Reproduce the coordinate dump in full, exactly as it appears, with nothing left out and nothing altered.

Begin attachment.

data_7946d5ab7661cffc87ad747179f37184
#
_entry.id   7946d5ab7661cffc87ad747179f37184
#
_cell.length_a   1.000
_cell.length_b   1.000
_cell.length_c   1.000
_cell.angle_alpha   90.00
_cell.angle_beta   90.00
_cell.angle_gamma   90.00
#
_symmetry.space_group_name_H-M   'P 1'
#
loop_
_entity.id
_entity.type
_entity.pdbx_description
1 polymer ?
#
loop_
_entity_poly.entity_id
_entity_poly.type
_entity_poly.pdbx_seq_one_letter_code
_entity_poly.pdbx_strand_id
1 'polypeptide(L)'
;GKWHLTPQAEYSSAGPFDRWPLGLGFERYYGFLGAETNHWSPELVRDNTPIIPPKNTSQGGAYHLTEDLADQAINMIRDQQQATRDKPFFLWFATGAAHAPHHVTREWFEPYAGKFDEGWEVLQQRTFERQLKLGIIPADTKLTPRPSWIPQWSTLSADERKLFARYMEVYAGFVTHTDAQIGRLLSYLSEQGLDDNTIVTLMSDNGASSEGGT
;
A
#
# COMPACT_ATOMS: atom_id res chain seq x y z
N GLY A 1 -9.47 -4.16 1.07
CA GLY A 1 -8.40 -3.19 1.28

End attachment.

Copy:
data_7946d5ab7661cffc87ad747179f37184
#
_entry.id   7946d5ab7661cffc87ad747179f37184
#
_cell.length_a   1.000
_cell.length_b   1.000
_cell.length_c   1.000
_cell.angle_alpha   90.00
_cell.angle_beta   90.00
_cell.angle_gamma   90.00
#
_symmetry.space_group_name_H-M   'P 1'
#
loop_
_entity.id
_entity.type
_entity.pdbx_description
1 polymer ?
#
loop_
_entity_poly.entity_id
_entity_poly.type
_entity_poly.pdbx_seq_one_letter_code
_entity_poly.pdbx_strand_id
1 'polypeptide(L)'
;GKWHLTPQAEYSSAGPFDRWPLGLGFERYYGFLGAETNHWSPELVRDNTPIIPPKNTSQGGAYHLTEDLADQAINMIRDQQQATRDKPFFLWFATGAAHAPHHVTREWFEPYAGKFDEGWEVLQQRTFERQLKLGIIPADTKLTPRPSWIPQWSTLSADERKLFARYMEVYAGFVTHTDAQIGRLLSYLSEQGLDDNTIVTLMSDNGASSEGGT
;
A
#
# COMPACT_ATOMS: atom_id res chain seq x y z
N GLY A 1 -9.47 -4.16 1.07
CA GLY A 1 -8.40 -3.19 1.28